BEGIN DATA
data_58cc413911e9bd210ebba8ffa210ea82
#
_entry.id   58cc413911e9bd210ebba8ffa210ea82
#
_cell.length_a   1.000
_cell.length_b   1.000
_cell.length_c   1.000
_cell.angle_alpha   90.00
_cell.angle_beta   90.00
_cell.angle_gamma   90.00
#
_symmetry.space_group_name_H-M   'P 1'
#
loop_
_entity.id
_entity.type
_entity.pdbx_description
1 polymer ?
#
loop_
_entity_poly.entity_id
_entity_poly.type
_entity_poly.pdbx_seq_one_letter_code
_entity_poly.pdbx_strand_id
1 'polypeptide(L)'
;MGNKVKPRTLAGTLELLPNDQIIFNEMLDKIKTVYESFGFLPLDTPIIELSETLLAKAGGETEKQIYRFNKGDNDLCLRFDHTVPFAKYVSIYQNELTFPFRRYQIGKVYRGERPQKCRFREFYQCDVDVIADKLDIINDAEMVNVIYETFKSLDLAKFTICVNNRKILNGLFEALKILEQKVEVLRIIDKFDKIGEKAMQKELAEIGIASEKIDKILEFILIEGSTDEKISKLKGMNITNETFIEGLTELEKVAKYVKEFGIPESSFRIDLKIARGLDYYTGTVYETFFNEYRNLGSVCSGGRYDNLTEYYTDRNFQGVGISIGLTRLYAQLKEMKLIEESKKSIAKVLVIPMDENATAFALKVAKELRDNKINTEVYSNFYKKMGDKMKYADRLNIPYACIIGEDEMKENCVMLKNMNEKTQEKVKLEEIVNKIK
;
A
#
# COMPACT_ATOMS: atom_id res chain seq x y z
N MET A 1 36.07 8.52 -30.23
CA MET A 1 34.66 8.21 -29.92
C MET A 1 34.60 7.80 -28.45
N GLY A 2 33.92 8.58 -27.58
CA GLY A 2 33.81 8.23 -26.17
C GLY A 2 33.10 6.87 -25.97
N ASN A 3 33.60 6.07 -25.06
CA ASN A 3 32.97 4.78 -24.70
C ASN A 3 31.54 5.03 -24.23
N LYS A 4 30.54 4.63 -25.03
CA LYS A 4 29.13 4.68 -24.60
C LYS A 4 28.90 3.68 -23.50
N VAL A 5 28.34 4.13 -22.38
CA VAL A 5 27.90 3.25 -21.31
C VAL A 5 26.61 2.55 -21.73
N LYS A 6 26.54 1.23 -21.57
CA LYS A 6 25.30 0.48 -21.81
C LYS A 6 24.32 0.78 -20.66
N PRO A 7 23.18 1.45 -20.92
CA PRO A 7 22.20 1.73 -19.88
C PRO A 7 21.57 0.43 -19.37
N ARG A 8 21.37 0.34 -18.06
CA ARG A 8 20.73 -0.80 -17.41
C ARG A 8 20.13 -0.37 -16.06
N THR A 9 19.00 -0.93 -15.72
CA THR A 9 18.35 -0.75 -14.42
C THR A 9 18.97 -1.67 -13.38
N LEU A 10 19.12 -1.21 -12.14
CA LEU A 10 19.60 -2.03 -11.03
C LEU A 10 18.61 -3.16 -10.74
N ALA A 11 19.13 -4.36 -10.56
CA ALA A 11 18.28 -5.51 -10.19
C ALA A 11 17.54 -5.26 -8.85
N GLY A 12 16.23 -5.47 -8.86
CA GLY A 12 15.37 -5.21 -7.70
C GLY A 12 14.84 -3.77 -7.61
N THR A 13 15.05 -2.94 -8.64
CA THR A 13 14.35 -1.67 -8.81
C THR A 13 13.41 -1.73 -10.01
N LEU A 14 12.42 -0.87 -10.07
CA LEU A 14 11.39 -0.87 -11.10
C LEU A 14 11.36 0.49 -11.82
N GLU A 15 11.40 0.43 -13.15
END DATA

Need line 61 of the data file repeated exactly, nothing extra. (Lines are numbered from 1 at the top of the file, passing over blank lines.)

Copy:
N ALA A 11 19.13 -4.36 -10.56